Electric bills to rise, but city says it could be worse
BY BRIAN SLODYSKO Staff Reporter March 9, 2014 3:09PM
Electric bills could jump about 14 percent for most Chicagoans this May, but city officials say the increase would be even worse if ComEd were still the city’s electric supplier. | Sun-Times Media
Updated: April 11, 2014 6:24AM
Electric bills could jump about 14 percent for most Chicagoans this May, but city officials say the increase would be even worse if ComEd were still the city’s electric supplier.
Under new electricity rates announced Sunday by Mayor Rahm Emanuel’s administration, average utility customers will still save about $34 a year when compared with what they would pay to ComEd, according to city officials.
That’s a far cry from the $135 to $165 savings for the first 15 months that the administration initially touted before the city started doing business with Chicago-based electricity supplier Integrys Energy Services at the beginning of 2013.
Fluctuations in the energy market — where increased regulation of coal-burning power plants has created market uncertainty — have forced up the price of electricity, Emanuel’s policy director Michael Negron said Sunday.
Under the new rates, apartment dwellers and condo owners — who make up an estimated two-thirds of city residents — will get a break over single-family units.
Power bills going to apartments and condos will include a base charge of about $9 a month, but single-family homes will pay a monthly base-rate of about $22.
After that, residential users will pay roughly 5 cents per kilowatt-hour of electricity used, officials said.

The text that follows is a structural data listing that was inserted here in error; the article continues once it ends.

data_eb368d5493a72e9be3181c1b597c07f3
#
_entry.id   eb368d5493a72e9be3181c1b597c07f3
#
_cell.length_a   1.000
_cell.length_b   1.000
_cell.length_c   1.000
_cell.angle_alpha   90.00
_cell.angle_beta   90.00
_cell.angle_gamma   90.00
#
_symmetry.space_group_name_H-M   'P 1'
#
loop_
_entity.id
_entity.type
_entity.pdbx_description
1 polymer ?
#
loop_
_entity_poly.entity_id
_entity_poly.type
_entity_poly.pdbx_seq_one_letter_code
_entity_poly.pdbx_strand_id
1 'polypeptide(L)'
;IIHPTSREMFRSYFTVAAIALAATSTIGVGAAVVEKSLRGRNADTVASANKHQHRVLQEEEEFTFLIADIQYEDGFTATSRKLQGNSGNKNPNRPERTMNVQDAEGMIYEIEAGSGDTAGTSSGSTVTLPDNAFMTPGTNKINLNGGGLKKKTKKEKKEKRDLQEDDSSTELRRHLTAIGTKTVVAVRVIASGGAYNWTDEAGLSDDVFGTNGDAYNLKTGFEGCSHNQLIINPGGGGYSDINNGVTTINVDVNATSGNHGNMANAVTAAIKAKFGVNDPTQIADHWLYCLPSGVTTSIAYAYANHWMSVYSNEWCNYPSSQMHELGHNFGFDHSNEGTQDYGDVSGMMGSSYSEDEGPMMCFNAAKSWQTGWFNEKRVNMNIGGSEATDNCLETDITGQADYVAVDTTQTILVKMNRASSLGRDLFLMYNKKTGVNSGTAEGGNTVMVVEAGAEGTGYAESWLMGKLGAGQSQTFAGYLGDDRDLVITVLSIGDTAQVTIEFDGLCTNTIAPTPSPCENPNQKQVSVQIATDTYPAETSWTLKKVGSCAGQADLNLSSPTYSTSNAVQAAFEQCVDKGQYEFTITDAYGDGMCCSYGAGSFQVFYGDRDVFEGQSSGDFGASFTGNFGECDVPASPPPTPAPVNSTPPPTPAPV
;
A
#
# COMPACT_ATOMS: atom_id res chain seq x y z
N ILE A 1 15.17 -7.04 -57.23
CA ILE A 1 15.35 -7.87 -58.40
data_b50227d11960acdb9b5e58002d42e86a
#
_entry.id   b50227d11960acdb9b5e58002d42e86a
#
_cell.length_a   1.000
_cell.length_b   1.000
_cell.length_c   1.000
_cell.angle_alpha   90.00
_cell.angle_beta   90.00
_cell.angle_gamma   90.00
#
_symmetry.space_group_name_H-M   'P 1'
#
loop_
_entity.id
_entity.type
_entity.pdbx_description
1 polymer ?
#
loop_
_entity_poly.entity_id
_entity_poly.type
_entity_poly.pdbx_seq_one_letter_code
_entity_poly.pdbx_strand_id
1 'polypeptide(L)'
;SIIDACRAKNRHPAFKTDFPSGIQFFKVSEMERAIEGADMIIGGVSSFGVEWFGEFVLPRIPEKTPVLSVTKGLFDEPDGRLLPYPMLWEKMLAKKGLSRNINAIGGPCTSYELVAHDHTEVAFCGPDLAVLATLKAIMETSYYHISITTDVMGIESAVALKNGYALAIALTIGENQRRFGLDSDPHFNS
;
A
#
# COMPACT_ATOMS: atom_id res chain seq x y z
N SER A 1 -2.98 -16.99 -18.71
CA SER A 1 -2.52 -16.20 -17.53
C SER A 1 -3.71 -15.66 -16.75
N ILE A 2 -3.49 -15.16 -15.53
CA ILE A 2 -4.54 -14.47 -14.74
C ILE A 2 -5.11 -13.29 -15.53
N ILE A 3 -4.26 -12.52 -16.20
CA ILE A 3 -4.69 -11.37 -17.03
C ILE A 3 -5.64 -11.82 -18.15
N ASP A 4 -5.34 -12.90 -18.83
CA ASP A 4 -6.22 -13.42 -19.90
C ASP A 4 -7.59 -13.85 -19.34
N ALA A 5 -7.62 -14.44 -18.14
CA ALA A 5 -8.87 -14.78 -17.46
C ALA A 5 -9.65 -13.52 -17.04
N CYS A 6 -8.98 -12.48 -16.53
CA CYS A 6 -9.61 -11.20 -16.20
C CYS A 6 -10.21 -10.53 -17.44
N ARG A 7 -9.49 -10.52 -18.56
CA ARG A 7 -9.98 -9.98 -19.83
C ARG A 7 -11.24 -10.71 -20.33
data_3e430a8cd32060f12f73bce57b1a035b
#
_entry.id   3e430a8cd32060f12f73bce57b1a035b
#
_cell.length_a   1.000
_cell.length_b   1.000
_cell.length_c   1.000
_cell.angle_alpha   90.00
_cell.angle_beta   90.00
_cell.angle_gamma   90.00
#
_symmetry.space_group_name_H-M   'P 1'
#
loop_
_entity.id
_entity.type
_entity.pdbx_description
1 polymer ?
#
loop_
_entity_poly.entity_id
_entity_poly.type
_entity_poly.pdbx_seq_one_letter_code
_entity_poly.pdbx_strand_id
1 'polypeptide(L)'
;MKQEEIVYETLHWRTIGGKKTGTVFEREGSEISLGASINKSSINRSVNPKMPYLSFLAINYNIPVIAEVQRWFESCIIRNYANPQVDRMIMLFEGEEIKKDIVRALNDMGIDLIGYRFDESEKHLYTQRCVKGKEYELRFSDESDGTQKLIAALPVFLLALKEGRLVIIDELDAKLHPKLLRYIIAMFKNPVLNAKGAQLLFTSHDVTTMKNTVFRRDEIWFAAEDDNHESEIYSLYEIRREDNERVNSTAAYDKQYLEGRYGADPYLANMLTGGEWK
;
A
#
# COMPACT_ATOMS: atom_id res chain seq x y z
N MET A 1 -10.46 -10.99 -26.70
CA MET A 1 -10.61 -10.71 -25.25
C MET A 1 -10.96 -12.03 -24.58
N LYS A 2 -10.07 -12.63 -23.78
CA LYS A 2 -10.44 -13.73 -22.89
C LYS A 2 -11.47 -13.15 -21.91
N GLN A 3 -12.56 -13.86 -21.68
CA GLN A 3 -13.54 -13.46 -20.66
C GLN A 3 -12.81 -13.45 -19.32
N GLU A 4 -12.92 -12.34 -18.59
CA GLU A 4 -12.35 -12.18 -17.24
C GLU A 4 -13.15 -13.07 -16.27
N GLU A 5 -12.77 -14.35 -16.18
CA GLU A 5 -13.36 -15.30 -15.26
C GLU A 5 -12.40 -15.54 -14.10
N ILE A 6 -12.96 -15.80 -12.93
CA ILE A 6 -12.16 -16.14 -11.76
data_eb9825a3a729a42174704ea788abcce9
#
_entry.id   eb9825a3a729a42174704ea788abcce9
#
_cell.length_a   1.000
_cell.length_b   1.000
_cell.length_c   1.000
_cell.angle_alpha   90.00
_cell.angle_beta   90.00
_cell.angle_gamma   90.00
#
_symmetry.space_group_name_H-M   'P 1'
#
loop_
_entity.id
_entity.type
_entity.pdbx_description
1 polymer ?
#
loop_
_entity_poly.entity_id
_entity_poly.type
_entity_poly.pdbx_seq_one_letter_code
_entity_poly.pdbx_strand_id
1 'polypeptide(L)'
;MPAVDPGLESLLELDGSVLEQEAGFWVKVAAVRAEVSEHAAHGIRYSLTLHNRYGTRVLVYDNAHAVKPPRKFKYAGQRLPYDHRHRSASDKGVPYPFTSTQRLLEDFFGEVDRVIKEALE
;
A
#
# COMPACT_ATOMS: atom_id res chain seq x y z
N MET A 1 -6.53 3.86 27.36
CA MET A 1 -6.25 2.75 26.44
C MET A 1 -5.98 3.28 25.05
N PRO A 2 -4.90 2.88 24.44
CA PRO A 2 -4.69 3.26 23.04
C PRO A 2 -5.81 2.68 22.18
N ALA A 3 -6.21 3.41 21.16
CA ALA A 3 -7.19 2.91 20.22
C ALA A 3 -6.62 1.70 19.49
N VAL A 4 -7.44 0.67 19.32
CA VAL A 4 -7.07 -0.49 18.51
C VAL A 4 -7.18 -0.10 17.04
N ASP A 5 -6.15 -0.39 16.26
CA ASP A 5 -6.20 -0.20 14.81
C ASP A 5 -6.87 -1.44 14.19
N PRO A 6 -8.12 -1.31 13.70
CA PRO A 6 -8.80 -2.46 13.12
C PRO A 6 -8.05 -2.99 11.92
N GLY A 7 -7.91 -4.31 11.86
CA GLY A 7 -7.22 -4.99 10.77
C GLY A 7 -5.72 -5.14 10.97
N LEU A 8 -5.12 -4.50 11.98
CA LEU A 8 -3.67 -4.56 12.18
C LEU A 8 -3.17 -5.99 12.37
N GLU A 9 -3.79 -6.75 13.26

Emanuel picked Integrys Energy Services to be the Chicago’s electrical provider in 2012, shortly after voters approved a fall ballot measure allowing the city to shop for electricity in bulk in hopes of cutting utility bills.
While Integrys supplies the city’s power — and will continue to do so until at least May of 2015 when its contract expires — ComEd still handles billing and owns the infrastructure used to deliver electricity.
Even though rates will be going up, city officials insist they spared Chicago electricity customers from the worst.
“People who are with ComEd will see a bigger increase,” said Negron, who added that the city’s goal in negotiations was, “Let’s make sure we’re getting people a better price than they would under ComEd.”
But even if ComEd rates somehow wound up cheaper than those offered by Integrys, a provision in the city’s contract would kick in, forcing Integrys to match ComEd’s rates, city officials have said.
In an emailed statement, ComEd spokeswoman Martha Arendt neither confirmed nor denied the city’s claim about the utility’s rates.
“ComEd fully supports retail competition and open energy markets. This has resulted in ComEd residential customers paying 2 percent less in average rates than they did nearly 25 years ago,” Arendt wrote. “ComEd cannot and does not involve itself in the pricing and contracting by energy suppliers with their customers — and ComEd does not profit from the supply of energy, regardless of the source.”